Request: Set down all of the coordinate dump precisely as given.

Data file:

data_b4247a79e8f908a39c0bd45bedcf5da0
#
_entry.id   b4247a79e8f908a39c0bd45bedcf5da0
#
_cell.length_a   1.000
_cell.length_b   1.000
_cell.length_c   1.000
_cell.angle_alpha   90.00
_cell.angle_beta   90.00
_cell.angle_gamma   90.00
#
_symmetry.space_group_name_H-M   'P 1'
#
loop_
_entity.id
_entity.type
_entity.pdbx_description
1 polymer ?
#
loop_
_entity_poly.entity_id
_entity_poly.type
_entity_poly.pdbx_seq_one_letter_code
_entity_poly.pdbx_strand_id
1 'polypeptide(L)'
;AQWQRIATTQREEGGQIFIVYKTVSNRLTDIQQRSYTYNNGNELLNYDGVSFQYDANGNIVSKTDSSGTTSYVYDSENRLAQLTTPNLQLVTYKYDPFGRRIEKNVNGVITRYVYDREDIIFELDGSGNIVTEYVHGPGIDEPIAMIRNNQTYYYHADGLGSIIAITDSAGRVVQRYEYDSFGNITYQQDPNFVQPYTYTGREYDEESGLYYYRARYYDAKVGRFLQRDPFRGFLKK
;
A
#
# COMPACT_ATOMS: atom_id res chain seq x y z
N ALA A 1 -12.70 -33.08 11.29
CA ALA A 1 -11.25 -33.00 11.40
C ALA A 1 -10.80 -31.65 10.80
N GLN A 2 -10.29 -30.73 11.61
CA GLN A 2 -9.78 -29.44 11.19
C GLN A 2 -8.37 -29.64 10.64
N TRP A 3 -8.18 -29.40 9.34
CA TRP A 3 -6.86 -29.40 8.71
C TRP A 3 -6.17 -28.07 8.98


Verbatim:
data_b4247a79e8f908a39c0bd45bedcf5da0
#
_entry.id   b4247a79e8f908a39c0bd45bedcf5da0
#
_cell.length_a   1.000
_cell.length_b   1.000
_cell.length_c   1.000
_cell.angle_alpha   90.00
_cell.angle_beta   90.00
_cell.angle_gamma   90.00
#
_symmetry.space_group_name_H-M   'P 1'
#
loop_
_entity.id
_entity.type
_entity.pdbx_description
1 polymer ?
#
loop_
_entity_poly.entity_id
_entity_poly.type
_entity_poly.pdbx_seq_one_letter_code
_entity_poly.pdbx_strand_id
1 'polypeptide(L)'
;AQWQRIATTQREEGGQIFIVYKTVSNRLTDIQQRSYTYNNGNELLNYDGVSFQYDANGNIVSKTDSSGTTSYVYDSENRLAQLTTPNLQLVTYKYDPFGRRIEKNVNGVITRYVYDREDIIFELDGSGNIVTEYVHGPGIDEPIAMIRNNQTYYYHADGLGSIIAITDSAGRVVQRYEYDSFGNITYQQDPNFVQPYTYTGREYDEESGLYYYRARYYDAKVGRFLQRDPFRGFLKK
;
A
#
# COMPACT_ATOMS: atom_id res chain seq x y z
N ALA A 1 -12.70 -33.08 11.29
CA ALA A 1 -11.25 -33.00 11.40
C ALA A 1 -10.80 -31.65 10.80
N GLN A 2 -10.29 -30.73 11.61
CA GLN A 2 -9.78 -29.44 11.19
C GLN A 2 -8.37 -29.64 10.64
N TRP A 3 -8.18 -29.40 9.34
CA TRP A 3 -6.86 -29.40 8.71
C TRP A 3 -6.17 -28.07 8.98